Nigeria’s debt burden rose by N1.31tn in one year, the Debt Management Office has said.
Official statistics released by the DMO in Abuja on Wednesday showed that the country’s total debt rose from N11.24tn as of December 31, 2014 to N12.6tn at the end of 2015.
The N1.31tn increase showed that within a period of one year, the country’s debt rose by 12.1 per cent.
As of June 30, 2015, the country’s debt burden stood at N12.12tn. This means that the federal and state governments grew the country’s debt profile by N480bn in the first six months of last year.
The total is made up of the external debt of the federal and state governments, the domestic debts of the Federal Government as well as the domestic debts of the states.
In terms of segmentation, the external debts of both tiers of government rose from $9.71bn as of December 31, 2014 to $10.71bn as of December 31, 2015. This shows a rise of $1bn or growth rate of 10.37 per cent within the period.
The domestic debt of the Federal Government, which is the biggest component of the debt burden, rose from N7.9tn as of December 31, 2014 to N8.84tn in the 12-month period.
This shows that the domestic debt of the Federal Government rose by N932.97bn within the one-year period. It also means that the domestic debt of the Federal Government rose by 11.8 per cent.
The 36 states of the federation and the Federal Capital Territory held $3,369,911,154.54 of the country’s external debt component, while the Federal Government’s external commitments stood at $7,348,520,340.26.
With $1,207,900,597.65, Lagos remained the most externally indebted state of the federation as it held 35.84 per cent of the country’s subnational external debt.
For 2016, the Federal Government expects to borrow N984bn from domestic sources and N900bn from foreign sources to finance the capital component of the budget.
It will also set aside the sum of N113bn as a sinking fund towards the retirement of maturing loans, while N1.36tn has been provided for foreign and domestic debt service obligations.
Our correspondents reported that the Federal Government spent a total of N2.95tn to service domestic debts for a period of five years from 2010 to 2014.
The amount spent on servicing the domestic component of Nigeria’s total debt rose from N334.66bn in 2010 to N846.64bn by the end of December 2014.
The increase in the debt service obligation of the Federal Government showed an increase of N511.98bn within a period of five years. This means that in that time, the country’s domestic debt service obligation rose by 152.99 per cent.
The increase also reflected the rise in the size of the country’s domestic debt portfolio, which moved from N4.55tn in December 2010 to N7.9tn as of December 31, 2014, an increase of 73.63 per cent.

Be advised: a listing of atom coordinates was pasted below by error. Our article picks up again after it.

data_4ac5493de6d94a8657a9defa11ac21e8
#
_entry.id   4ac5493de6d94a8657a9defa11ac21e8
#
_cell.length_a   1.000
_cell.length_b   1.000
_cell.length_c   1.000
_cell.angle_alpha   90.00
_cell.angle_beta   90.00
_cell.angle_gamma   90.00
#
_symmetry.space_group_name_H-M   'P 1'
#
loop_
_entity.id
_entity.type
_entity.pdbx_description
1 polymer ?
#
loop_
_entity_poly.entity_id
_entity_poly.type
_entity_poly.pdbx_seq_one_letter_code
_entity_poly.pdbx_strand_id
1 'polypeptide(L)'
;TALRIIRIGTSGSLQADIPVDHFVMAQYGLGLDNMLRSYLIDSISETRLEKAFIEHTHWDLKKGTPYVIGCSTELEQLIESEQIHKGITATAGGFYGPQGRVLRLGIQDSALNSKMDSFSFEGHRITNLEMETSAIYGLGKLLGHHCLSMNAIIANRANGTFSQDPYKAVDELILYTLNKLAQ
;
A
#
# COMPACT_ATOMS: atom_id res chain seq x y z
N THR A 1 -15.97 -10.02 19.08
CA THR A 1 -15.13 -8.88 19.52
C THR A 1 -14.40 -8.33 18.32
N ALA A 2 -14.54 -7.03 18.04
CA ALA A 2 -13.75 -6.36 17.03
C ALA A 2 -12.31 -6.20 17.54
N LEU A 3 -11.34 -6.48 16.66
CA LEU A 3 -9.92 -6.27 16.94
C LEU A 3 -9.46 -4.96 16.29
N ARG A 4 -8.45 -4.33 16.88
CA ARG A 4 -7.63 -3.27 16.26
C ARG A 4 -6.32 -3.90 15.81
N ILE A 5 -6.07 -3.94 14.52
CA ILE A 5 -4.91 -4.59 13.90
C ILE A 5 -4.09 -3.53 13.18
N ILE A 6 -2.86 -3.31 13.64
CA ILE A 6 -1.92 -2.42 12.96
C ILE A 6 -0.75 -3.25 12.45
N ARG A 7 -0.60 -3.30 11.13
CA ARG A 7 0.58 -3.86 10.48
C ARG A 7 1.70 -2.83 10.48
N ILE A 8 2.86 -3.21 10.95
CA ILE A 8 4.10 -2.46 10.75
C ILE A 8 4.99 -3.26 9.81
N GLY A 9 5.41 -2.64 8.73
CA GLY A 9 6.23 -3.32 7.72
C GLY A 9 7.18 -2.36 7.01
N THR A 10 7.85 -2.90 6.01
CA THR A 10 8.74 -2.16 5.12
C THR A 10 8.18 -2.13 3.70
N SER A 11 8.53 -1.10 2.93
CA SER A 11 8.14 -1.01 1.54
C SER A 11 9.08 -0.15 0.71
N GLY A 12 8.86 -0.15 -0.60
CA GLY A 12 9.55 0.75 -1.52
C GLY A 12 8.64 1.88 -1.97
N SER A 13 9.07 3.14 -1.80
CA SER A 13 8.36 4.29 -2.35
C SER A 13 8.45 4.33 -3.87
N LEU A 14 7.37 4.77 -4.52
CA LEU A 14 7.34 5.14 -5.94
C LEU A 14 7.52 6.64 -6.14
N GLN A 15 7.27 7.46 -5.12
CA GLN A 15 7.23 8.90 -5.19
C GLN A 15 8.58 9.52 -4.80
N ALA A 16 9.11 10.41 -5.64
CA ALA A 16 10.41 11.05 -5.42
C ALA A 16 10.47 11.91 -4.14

This means that while the domestic debt rose by 73.63 per cent within the period, the cost of servicing the debt rose by 152.99 per cent. Some of the debts that had fallen due within the period, however, might have been liquidated.
While reacting to the development, the Director-General, West African Institute for Financial and Economic Management, Prof. Akpan Ekpo, told one of our correspondents in a telephone interview, “It is unfortunate that the last government incurred so much debt. It is not healthy for the economy because a lot of the money was not used for capital projects. They were borrowing to meet recurrent expenditure to finance the budget, which was very wrong.
“But we have sympathy for the new government because there is a deficit, which has to be financed. I suggest that to reduce the debt burden, we should reduce the debt service obligation of over N1tn. It is too high. We should then try and borrow externally from the African Development Bank or the World Bank because they have long repayment periods and concessionary terms. We should minimise borrowing domestically.
“Then going forward, we should be very careful. I don’t think the rising debt profile is good for the economy. And the money borrowed should be put into viable projects like infrastructure development.
“This new government is in a dilemma. There is a deficit and they have no choice; they have to borrow. Also if the looted funds are recovered, they should be used to reduce the deficit.”
Prof. Sheriffdeen Tella of the Department of Economics, Olabisi Onabanjo University, Ago Iwoye, Ogun State, said, “The debts were actually accumulated by the last government at a time when the economy was going down, pretending that we were still having some money as it were.
“This is not good for us. We should worry about it because of the situation now. It is more precarious for us to continue to accumulate debt. If the debt is long-term, it is okay; but it is likely going to be short and medium-term.”